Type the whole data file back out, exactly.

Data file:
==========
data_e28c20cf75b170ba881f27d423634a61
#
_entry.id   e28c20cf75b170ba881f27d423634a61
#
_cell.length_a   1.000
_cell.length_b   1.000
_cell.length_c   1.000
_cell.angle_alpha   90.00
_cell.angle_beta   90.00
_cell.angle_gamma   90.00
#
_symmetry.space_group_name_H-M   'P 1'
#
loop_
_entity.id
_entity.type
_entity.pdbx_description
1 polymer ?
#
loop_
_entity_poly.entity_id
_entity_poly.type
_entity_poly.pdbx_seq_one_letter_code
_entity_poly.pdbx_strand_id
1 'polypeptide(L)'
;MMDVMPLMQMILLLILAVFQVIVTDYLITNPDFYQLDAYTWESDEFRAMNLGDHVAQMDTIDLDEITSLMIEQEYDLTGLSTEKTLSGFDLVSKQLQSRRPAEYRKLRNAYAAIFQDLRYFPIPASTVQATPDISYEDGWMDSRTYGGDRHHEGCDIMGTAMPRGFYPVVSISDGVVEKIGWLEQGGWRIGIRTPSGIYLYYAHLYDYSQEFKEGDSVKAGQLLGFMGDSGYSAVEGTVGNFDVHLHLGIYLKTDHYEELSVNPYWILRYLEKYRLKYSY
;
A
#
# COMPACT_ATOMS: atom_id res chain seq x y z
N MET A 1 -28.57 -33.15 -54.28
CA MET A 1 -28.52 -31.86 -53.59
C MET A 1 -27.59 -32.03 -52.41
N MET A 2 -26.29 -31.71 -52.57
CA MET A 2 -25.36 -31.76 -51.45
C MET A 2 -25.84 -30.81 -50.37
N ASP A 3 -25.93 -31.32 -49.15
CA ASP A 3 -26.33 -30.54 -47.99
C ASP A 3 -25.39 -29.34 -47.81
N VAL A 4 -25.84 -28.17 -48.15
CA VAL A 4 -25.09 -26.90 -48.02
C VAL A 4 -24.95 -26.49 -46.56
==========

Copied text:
data_e28c20cf75b170ba881f27d423634a61
#
_entry.id   e28c20cf75b170ba881f27d423634a61
#
_cell.length_a   1.000
_cell.length_b   1.000
_cell.length_c   1.000
_cell.angle_alpha   90.00
_cell.angle_beta   90.00
_cell.angle_gamma   90.00
#
_symmetry.space_group_name_H-M   'P 1'
#
loop_
_entity.id
_entity.type
_entity.pdbx_description
1 polymer ?
#
loop_
_entity_poly.entity_id
_entity_poly.type
_entity_poly.pdbx_seq_one_letter_code
_entity_poly.pdbx_strand_id
1 'polypeptide(L)'
;MMDVMPLMQMILLLILAVFQVIVTDYLITNPDFYQLDAYTWESDEFRAMNLGDHVAQMDTIDLDEITSLMIEQEYDLTGLSTEKTLSGFDLVSKQLQSRRPAEYRKLRNAYAAIFQDLRYFPIPASTVQATPDISYEDGWMDSRTYGGDRHHEGCDIMGTAMPRGFYPVVSISDGVVEKIGWLEQGGWRIGIRTPSGIYLYYAHLYDYSQEFKEGDSVKAGQLLGFMGDSGYSAVEGTVGNFDVHLHLGIYLKTDHYEELSVNPYWILRYLEKYRLKYSY
;
A
#
# COMPACT_ATOMS: atom_id res chain seq x y z
N MET A 1 -28.57 -33.15 -54.28
CA MET A 1 -28.52 -31.86 -53.59
C MET A 1 -27.59 -32.03 -52.41
N MET A 2 -26.29 -31.71 -52.57
CA MET A 2 -25.36 -31.76 -51.45
C MET A 2 -25.84 -30.81 -50.37
N ASP A 3 -25.93 -31.32 -49.15
CA ASP A 3 -26.33 -30.54 -47.99
C ASP A 3 -25.39 -29.34 -47.81
N VAL A 4 -25.84 -28.17 -48.15
CA VAL A 4 -25.09 -26.90 -48.02
C VAL A 4 -24.95 -26.49 -46.56